Location:
CHILD SUPPORT;

OLR Research Report


February 17, 2010

 

2010-R-0035

VARIOUS QUESTIONS ON CHILD SUPPORT

By: Emilee Mooney Scott, Legislative Fellow

You asked a series of questions regarding child support and paternity. The questions are answered individually below:

1. How many fathers pay child support? How many fathers are not paying?

The Department of Social Services (“DSS”) does not routinely break out noncustodial parents (“NCPs”) by gender. Approximately 93% of NCPs are fathers, and the remaining 7% are mothers.

We were unable to determine the total number of NCPs paying child support statewide, because some NCPs comply with child support arrangements without state involvement. DSS's Bureau of Child Support Enforcement (“BCSE”) enforces child support orders pursuant to Title IV-D of the federal Social Security Act (88 Stat. 2351 (1975), 42 U.S.C. 651 et seq.). Title IV-D allows states to enforce child support orders, and to use a portion of the child support collected from an NCP to reimburse government agencies for support provided to the family.

DSS had 193,985 open IV-D cases at the end of federal fiscal year (“FFY”) 2009 (October 1, 2008 to September 30, 2009). Of these cases, 139,953 have a court-ordered obligation to pay some sort of support. This support can include current cash support, cash support in arrears, medical support, and medical coverage for the family. Thus, 72% of the IV-D caseload has a court-ordered obligation. While they do not always pay the full amount, approximately 62% of NCPs ordered to provide support pay on a regular basis.

2. How often does BCSE go to court to establish paternity or child support obligations?

BCSE establishes paternity and support with assistance from the Office of the Attorney General (“OAG”). In Connecticut, paternity has been established for 92.8% of children born out of wedlock. Most children have paternity established at the hospital at which they are born, pursuant to the state's Voluntary Paternity Establishment Program. This program allows the father to be listed on the child's birth certificate if the parents complete an Acknowledgment of Paternity form (Form VS-56). More information on this program is available in the attached pamphlet published by the Department of Social Services.

When paternity has not been established, BCSE makes referrals to OAG for establishment of paternity and support orders. When paternity is adjudicated in court, a support order is often entered as well. On average, BCSE makes 260 referrals for paternity establishment per month, and these referrals result in an average of 160 paternity adjudications per month. Additionally, BCSE takes an average of 115 paternity acknowledgements per month. In total, paternity was established or adjudicated for 13,192 children in FFY 2009.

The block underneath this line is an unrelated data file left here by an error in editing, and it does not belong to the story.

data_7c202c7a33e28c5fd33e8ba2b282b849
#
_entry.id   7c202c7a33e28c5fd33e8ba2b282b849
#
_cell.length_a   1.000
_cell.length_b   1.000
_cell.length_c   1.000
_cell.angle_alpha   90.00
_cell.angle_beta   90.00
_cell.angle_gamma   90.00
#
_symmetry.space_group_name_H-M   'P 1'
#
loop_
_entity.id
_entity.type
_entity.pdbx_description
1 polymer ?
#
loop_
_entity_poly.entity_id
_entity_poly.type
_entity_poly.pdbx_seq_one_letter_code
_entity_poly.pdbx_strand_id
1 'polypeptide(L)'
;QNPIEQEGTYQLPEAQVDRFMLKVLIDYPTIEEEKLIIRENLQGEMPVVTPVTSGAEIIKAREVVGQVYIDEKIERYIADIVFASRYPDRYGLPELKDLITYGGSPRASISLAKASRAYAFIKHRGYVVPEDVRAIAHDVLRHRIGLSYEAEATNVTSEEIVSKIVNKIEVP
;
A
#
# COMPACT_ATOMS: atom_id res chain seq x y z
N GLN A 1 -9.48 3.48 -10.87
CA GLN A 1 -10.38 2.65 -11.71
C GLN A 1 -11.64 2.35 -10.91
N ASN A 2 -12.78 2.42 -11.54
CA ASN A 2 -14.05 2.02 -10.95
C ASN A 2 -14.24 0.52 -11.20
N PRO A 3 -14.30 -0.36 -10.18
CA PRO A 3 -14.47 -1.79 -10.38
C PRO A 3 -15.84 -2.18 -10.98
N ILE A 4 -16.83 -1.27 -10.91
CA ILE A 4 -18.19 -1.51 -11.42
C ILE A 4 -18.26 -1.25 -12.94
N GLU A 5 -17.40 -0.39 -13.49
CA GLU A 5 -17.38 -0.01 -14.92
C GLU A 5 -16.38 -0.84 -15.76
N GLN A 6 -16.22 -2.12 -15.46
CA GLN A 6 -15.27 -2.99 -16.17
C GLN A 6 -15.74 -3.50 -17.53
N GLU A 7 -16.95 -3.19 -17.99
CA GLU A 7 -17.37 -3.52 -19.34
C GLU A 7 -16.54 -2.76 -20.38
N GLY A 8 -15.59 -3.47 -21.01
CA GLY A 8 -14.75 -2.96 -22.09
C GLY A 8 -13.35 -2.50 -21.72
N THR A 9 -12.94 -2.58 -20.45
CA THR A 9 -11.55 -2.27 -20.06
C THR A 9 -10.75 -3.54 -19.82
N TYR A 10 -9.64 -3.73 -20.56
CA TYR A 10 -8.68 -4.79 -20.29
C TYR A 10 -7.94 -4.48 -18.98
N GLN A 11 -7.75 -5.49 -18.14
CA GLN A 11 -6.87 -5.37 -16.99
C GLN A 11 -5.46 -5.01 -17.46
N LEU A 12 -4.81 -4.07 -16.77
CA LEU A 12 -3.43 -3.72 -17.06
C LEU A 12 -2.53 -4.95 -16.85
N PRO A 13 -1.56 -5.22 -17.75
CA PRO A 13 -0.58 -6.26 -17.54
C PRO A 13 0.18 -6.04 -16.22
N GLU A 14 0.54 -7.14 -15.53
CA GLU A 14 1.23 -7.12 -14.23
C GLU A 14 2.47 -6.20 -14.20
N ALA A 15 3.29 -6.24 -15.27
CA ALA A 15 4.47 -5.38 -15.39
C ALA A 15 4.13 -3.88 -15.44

Referrals to OAG for support establishment average 650 per month statewide, resulting in approximately 650 average monthly obligations established. OAG also represents BCSE in divorce hearings approximately 30 times per month. Additionally, BCSE enters 1,350 previously established orders monthly in the DSS child support system, which allows the order to be enforced through the IV-D system.

3. How much child support has been collected and how much is owed?

In FFY 2009 $318.5 million was ordered as current support and $185.7 million (58%) was paid. In addition to current support, DSS tracks past-due support. Since the child support enforcement program has been in place, arrears have accrued to almost $1.5 billion. Of this amount $80.45 million in arrears was collected in FFY 2009. Overall, in FFY 2009, 128,658 cases had arrears due, and 80,231 (62%) of these cases had a payment made in the year.

Table 1 below shows the amounts collected by BCSE for the last five state fiscal years (“SFY”, July 1 to June 30). In SFY 2009 $317.8 million was collected in the Connecticut child support enforcement program.

Table 1: Total Collections ($)

Year

(SFY)

Total Disbursed
In-state IV-D Collections

Non-IV-D Collections

Collections Forwarded to Other States

Total

2005

234,775,085

31,047,004

18,273,086

284,095,175

2006

238,314,396

33,886,188

18,669,194

290,869,778

2007

246,192,162

35,903,366

18,894,679

300,990,207

2008

254,281,194

38,143,461

18,963,609

311,388,264

2009

259,425,997

39,978,132

18,424,632

317,828,761

Table 2 below provides additional detail on in-state IV-D collections. About 82% of in-state support disbursed is sent directly to families, usually through electronic bank account transfers. The remaining 18% is assigned to the state to reimburse it for support provided to the family.

Table 2: Disbursed In-state IV-D Collections ($)

Year

(SFY)

Non-Assistance Collections
(to families)

Current/Former Assistance Collections (to state)

Total

2005

191,661,282

43,113,803

234,775,085

2006

194,197,355

44,117,041

238,314,396

2007

201,178,687

45,013,475

246,192,162

2008

208,457,231

45,823,963

254,281,194

2009

212,369,249

47,056,748

259,425,997

What is the average amount of support per family?

An approximate average across the entire obligated IV-D caseload is $352.00 per month.

ES:ts